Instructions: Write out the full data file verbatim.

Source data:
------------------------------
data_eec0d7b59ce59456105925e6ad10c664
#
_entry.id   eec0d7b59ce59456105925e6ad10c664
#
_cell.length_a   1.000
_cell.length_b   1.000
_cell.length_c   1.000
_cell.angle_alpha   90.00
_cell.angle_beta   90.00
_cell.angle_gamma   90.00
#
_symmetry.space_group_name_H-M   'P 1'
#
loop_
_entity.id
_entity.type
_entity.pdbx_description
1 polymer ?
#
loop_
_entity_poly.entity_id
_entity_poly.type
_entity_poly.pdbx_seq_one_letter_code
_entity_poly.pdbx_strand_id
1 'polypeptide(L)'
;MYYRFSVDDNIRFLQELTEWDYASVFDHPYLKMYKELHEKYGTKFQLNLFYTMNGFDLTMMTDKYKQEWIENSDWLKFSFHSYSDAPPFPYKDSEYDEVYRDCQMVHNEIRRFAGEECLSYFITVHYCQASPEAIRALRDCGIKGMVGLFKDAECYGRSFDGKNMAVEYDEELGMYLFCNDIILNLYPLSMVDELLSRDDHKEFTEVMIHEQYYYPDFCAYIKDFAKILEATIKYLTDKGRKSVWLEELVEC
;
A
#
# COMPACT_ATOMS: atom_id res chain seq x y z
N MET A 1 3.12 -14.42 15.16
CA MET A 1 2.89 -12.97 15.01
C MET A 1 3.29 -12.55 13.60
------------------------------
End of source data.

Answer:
data_eec0d7b59ce59456105925e6ad10c664
#
_entry.id   eec0d7b59ce59456105925e6ad10c664
#
_cell.length_a   1.000
_cell.length_b   1.000
_cell.length_c   1.000
_cell.angle_alpha   90.00
_cell.angle_beta   90.00
_cell.angle_gamma   90.00
#
_symmetry.space_group_name_H-M   'P 1'
#
loop_
_entity.id
_entity.type
_entity.pdbx_description
1 polymer ?
#
loop_
_entity_poly.entity_id
_entity_poly.type
_entity_poly.pdbx_seq_one_letter_code
_entity_poly.pdbx_strand_id
1 'polypeptide(L)'
;MYYRFSVDDNIRFLQELTEWDYASVFDHPYLKMYKELHEKYGTKFQLNLFYTMNGFDLTMMTDKYKQEWIENSDWLKFSFHSYSDAPPFPYKDSEYDEVYRDCQMVHNEIRRFAGEECLSYFITVHYCQASPEAIRALRDCGIKGMVGLFKDAECYGRSFDGKNMAVEYDEELGMYLFCNDIILNLYPLSMVDELLSRDDHKEFTEVMIHEQYYYPDFCAYIKDFAKILEATIKYLTDKGRKSVWLEELVEC
;
A
#
# COMPACT_ATOMS: atom_id res chain seq x y z
N MET A 1 3.12 -14.42 15.16
CA MET A 1 2.89 -12.97 15.01
C MET A 1 3.29 -12.55 13.60